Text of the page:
The United Soybean Board has worked with private industry to replace the petroleum-based products used in carpet backing with a newly developed soybean-based product. The move, according to the commodity group, has the potential to use 47 million bushels of U.S.-grown soybeans annually.
“This represents a very substantial market opportunity for U.S. soybean growers,” says, Eric Niemann, a farmer from Nortonville, Kan., and chairman of the United Soybean Board's new uses committee. “It's a win-win situation for both consumers and soybean growers. Consumers are getting a high-quality product made with a renewable home-grown resource, which lessens our dependency on foreign oil and uses the product of American soybean farmers.”
At a June 19 press conference at Universal Textile Technologies in Dalton, Ga., the United Soybean Board announced the new use for soy-based polyurethane — polyol.
Through the soybean check-off program, U.S. soybean farmers funded research to assist in developing the polyol, which can now be used to manufacture carpet backing. The soybean polyol is currently used in a variety of applications, including spray-on home insulation and truckbed liners.
Marketed under the trade name SoyOyl, it can be blended with petroleum products at no extra cost and has the potential for use in other carpet applications, such as cushioning and padding.
“About 70 percent of the carpet manufactured in the world is made in the three-county area around Dalton, Ga. In fact, about 1.6 billion square yards of carpet are produced in that area every year, so this is a very large opportunity for American soybean farmers to get their product in a commercial setting,” Niemann says.
Manufactured by Urethane Soy Systems Company (USSC) of Princeton, Ill., SoyOyl will first find a home in the artificial turf and commercial grade carpet markets. The soybean polyol will be blended with petroleum-based products to manufacture the backings of commercial carpets and artificial turf.
“They are using about a 17 percent blend of the SoyOyl now, but they have begun testing a blend of 80 percent soybean polyol and 20 percent petroleum-based products, and so far have been very pleased with the results,” Niemann says. “Our goal is for an 80 percent blend of SoyOyl in the production of all commercial carpet backings.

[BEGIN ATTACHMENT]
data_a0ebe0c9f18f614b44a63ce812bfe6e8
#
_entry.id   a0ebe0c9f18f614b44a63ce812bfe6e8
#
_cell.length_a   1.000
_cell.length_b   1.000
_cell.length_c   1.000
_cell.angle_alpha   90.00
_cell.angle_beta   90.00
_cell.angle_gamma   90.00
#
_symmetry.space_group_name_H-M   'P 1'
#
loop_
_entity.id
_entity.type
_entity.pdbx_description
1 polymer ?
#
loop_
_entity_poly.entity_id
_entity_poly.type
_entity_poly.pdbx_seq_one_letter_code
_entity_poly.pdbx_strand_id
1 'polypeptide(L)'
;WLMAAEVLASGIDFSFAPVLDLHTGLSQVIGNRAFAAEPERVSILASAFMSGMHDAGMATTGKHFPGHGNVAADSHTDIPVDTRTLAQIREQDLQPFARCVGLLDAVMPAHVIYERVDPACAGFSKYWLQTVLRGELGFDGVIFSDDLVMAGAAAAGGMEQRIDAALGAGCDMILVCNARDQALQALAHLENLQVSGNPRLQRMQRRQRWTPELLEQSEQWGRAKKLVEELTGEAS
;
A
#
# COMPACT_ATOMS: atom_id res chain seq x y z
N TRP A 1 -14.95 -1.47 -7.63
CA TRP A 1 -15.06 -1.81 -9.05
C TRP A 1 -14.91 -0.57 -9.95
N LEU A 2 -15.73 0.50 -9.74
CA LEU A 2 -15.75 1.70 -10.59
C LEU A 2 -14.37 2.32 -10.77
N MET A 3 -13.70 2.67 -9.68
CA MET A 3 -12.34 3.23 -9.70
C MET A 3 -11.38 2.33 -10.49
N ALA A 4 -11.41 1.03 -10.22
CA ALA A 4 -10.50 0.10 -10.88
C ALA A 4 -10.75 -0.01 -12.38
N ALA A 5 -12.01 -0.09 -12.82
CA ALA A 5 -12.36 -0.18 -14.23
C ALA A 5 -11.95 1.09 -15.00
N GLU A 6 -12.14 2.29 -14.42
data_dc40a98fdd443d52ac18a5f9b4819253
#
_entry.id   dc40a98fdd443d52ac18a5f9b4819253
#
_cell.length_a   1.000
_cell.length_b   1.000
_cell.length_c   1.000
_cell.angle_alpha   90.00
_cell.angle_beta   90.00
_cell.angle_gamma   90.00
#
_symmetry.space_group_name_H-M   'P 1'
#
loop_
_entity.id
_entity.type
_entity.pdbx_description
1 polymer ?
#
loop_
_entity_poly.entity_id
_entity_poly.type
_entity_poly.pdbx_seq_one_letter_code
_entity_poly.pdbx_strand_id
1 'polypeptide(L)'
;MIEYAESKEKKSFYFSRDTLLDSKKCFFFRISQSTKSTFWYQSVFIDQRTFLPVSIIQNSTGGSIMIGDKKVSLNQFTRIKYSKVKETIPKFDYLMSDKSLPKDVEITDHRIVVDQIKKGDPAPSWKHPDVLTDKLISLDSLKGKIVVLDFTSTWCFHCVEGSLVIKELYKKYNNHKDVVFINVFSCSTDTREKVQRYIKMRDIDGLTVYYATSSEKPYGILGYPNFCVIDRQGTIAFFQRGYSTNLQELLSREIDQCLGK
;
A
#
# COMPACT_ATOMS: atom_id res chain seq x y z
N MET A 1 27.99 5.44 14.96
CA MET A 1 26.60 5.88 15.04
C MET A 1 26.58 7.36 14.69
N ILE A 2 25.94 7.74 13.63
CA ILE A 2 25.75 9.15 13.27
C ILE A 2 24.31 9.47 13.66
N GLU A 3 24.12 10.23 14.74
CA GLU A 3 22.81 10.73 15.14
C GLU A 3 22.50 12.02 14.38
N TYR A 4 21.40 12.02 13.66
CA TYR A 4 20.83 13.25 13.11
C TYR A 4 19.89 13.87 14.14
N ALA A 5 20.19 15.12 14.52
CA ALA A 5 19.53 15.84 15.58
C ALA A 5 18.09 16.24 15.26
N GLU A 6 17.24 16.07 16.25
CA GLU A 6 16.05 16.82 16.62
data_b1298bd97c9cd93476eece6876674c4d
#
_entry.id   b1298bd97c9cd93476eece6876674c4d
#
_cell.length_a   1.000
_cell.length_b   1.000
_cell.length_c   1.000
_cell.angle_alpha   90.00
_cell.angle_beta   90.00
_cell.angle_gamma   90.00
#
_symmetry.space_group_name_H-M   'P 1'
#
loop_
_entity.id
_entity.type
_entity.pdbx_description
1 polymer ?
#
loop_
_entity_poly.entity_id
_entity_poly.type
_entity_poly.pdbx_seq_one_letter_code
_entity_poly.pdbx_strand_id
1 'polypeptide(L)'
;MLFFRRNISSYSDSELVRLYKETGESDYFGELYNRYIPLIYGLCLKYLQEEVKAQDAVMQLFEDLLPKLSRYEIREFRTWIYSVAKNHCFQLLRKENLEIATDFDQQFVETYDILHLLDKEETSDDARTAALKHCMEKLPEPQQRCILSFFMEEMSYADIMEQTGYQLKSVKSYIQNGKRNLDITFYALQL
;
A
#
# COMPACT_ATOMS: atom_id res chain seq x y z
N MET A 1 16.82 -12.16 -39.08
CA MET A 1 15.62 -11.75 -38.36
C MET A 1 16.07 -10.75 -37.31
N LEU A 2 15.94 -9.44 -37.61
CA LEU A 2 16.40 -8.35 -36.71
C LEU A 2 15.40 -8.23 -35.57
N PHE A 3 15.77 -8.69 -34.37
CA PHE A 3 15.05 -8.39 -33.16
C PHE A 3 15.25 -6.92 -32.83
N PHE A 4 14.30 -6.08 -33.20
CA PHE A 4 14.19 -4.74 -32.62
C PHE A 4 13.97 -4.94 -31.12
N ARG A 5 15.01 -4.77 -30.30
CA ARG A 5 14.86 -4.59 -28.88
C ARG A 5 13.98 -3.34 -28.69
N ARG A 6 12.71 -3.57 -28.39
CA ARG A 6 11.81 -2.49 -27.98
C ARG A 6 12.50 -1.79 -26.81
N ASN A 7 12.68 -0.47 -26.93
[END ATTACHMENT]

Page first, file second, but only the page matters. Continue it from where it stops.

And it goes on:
“About 23 percent of all carpet produced is commercial-grade carpet. If we could capture all of that market it would mean using the oil from 47 million bushels of U.S.-grown soybeans annually,” he says. “It takes approximately 1 pound of soybean oil to produce 1 square yard of commercial carpet backing, so piece of carpet 9 yards by 12 yards would use about 1 bushel of soybeans.”
Also new to the market, Dow Chemical Company has introduced Biobalance polymers and announced their availability for use in the carpet industry. The new soybean-based technology replaces a portion of the system required to make polyurethane carpet backing. Dow launched this innovative technology with Dalton, Ga.-based Universal Textile Technologies (UTT) at the June 19 press conference.
Biobalance polymers contain the soy-based polyol, SoyOyl. South Dakota Soybean Processors of Volga, S.D., supplies the soybean oil used to produce the soy-based polyol.
“Polyurethane backing systems have been the long-time choice for performance- and comfort-based carpet specifications,” said Tom Peeples, president of UTT. “Biobalance polymers utilize a renewable resource alternative, an important component toward reaching our environmental goals. We are pleased to be the source for polyurethane carpet backing incorporating Biobalance polymers.”
Recently, the U.S. Department of Agriculture became the first government agency to install carpet with the soy-based backing in its office. The federal government is the largest carpet purchaser in the United States.
Niemann says, “The technology is sound, the science is sound, and I believe this market will continue to grow as suppliers embrace this new product. The home carpet market is still using latex, and we hope to get into that market as time goes on, but so far our opportunity is limited to commercial-grade carpet.”
“Soybean farmers across the country should be proud of their check-off investment in SoyOyl,” he says. “USB has identified the carpet market as an opportunity to efficiently move more soybeans, and by funding the research and development of soy polyols, USB has effectively invested in the future of soybean farmers.”
The United Soybean Board is composed of 61 U.S. soybean farmers appointed by the secretary of agriculture to invest soybean check-off funds. The soybean check-off is a farmer-supported marketing and research fund collected on each bushel of U.S. soybeans sold. USB invests these funds on behalf of the 600,000 U.S. soybean farmers in activities specifically designed to increase the global utilization of U.S. soybeans and to reduce production costs. Check-off-funded investment areas include human and animal health and nutrition, research and development of new uses, and research to improve soybean composition and production efficiencies.